So my de-Googling adventure begins, and I thought I would start with some of the more simple stuff to replace – yes, I know, it’s a cop-out, but I’m trying to change habits of the last decade here, so I’m easing myself in.
In this article I’m going to be focussing on changing my browser from Chrome to Firefox, and my search engine from Google to DuckDuckGo. Sounds simple, right? But changing habits after so long, even for something as simple as this, has been confusing and a little frustrating at times.
Anyway, let’s get started…
I have been using Chrome since it was first released, all the way back in 2008. Before that, I was a Firefox user. At the time, Firefox felt slow and boggy compared to Chrome, so it was a no-brainer at the time.
Since then, I haven’t even installed Firefox on a machine, and I have never really used it since way back in 2008. So commiting to migrating over to Firefox not only on my machines, but also on my mobile devices was a fairly big step. Afterall, your browser if your gateway to the Internet.
Installation was a simple process, as was expected, so I won’t bore you with those details. I was also able to migrate all of my bookmarks, history and data over from Chrome with the use of a simple wizard. Within 10 minutes I hade Firefox installed and all my data migrated over – winner!
When it came to installing Firefox on my mobile devices, it quickly became apparent that none of my Firefox data was being synced between devices – damn! This is all usually handled by signing in to your Google account with Chrome. Surely there is something similar baked in to Firefox?
Luckily, there was, and it wasn’t much more difficult with Firefox to get my data syncing up. They have a sync tool embedded in to all versions of the browser, which will sync your bookmarks, history, and other data everywhere.
Well as I said in my announcement article, I will only be going with replacements if they are as functional as the Google equivalent, with privacy as a very close second. Other browsers, such as Opera, Vivali, or even IE either failed on the functionality front, the privacy front, or a combination of both.
I have most definitely achieved this aim with Firefox. It’s simple to use, fast, syncs all my data, it looks good and has performed fantastically so far. Also, being an open source product, Mozilla (the makers of Firefox) respect your privacy.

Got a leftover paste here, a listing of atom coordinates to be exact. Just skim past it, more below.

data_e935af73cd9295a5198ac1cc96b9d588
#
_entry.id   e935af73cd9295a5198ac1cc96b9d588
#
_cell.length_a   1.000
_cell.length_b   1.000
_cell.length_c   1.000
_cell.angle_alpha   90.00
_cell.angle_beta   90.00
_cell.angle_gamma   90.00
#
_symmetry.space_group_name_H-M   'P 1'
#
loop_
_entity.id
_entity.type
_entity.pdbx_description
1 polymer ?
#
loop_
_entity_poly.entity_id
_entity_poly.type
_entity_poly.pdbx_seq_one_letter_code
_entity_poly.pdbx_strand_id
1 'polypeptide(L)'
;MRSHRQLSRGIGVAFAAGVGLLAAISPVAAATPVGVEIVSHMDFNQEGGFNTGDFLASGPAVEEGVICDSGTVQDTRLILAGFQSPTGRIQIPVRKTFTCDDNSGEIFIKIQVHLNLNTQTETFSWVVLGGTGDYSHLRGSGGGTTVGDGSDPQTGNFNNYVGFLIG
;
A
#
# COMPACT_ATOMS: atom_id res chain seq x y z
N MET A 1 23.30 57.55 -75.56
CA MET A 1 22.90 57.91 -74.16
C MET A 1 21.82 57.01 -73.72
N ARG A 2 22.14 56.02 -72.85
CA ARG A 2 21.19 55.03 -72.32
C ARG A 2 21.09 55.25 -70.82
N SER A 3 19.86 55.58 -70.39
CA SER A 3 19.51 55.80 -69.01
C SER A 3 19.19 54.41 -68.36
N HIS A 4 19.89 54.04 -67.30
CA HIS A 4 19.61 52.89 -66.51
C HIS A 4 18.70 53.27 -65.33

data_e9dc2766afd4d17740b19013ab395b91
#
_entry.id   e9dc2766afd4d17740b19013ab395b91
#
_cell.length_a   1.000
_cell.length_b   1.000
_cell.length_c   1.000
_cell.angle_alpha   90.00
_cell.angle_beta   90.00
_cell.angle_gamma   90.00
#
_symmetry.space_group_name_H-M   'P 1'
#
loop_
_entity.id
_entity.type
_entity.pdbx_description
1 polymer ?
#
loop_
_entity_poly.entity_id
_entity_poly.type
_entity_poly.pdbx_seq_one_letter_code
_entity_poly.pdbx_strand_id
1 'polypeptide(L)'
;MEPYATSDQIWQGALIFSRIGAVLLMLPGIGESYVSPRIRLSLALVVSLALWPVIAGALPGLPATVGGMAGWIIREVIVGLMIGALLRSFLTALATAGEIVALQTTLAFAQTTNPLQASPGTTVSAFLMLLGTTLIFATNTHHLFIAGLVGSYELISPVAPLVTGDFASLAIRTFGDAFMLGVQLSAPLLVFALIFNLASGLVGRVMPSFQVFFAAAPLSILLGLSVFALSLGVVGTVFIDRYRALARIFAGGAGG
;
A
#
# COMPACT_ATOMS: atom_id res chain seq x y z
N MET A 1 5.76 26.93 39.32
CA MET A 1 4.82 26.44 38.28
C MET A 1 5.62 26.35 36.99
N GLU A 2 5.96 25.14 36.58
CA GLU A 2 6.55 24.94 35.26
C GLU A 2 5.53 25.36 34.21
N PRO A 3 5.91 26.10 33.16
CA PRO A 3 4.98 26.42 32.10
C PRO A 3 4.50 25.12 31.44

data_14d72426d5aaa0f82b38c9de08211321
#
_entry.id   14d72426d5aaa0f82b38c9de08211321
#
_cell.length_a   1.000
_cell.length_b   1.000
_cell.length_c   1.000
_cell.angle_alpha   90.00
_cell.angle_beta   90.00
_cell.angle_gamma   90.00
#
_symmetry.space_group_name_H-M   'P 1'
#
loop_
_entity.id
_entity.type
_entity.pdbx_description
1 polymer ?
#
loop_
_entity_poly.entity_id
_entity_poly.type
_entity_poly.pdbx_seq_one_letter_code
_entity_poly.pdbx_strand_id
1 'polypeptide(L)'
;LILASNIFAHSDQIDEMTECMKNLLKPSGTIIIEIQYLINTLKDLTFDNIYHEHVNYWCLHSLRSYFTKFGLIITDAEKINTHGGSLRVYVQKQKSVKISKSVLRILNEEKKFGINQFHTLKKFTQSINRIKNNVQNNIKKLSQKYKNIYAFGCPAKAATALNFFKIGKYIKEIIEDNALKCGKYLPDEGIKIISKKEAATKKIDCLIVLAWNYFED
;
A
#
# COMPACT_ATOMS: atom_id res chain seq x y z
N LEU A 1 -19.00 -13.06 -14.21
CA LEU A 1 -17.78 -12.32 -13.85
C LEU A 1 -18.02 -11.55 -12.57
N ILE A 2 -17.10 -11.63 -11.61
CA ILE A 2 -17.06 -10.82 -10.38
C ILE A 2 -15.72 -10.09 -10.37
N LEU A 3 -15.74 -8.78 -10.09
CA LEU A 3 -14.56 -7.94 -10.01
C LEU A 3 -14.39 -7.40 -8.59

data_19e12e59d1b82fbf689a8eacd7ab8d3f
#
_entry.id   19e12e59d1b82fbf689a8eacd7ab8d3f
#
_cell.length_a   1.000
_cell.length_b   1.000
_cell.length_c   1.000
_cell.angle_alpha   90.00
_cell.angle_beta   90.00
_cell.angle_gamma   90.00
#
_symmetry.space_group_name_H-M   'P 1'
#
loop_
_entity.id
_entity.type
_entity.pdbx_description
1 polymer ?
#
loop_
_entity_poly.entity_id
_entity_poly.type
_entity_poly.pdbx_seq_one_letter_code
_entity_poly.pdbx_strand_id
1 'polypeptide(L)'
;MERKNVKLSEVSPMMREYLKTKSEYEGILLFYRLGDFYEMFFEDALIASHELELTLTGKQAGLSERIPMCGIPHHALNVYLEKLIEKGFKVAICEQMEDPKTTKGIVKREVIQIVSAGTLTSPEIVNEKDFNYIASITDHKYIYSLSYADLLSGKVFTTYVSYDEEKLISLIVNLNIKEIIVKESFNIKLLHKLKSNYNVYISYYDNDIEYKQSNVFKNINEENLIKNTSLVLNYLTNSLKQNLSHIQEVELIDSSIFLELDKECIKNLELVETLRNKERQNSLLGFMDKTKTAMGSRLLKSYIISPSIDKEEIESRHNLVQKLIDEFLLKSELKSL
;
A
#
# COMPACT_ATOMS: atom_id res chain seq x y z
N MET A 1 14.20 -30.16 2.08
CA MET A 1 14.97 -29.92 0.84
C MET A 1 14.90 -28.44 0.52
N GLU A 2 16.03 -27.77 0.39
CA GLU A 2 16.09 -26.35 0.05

There was only one real option here when it came to changing my search engine – DuckDuckGo. I wasn’t interested in trading Google for Bing, as that’s just a trade sideways in terms of my privacy. I might as well stick with Google in that case. I could use Yahoo!, but let’s be honest, who would be stupid enough to use those guys after their recent revolations.
So, DuckDuckGo it was. I changed my home page, edited the search provider in Firefox, and off I went. To be honest, I haven’t really noticed any difference to Google. DuckDuckGo is very similar to Google in a lot of ways, except for one MASSIVE difference – DuckDuckGo are very big on privacy.
They don’t collect or share your personal information. That’s it, they just don’t do it. So here I have found a search engine that functions in the same way as Google, but respects your privacy at all levels – win #2!
I’ve managed to get two very quick wins with Firefox and DuckDuckGo. So far the process has been relatively painless and now I’m looking to replace the next things.
I’ve already started researching some tools, in particular what I’m going to do about groupware (email, calendar & contacts) – that’s gonna be a nightmare!
Keep your eye out for the next article, where I’m going to be looking at replacing Google Analytics & Google+.
Are you a Firefox/DuckDuckGo user, or have you tried them and ultimately switched back? I’d love to hear your thoughts in the comments.
You can find links to all posts in this series by clicking here.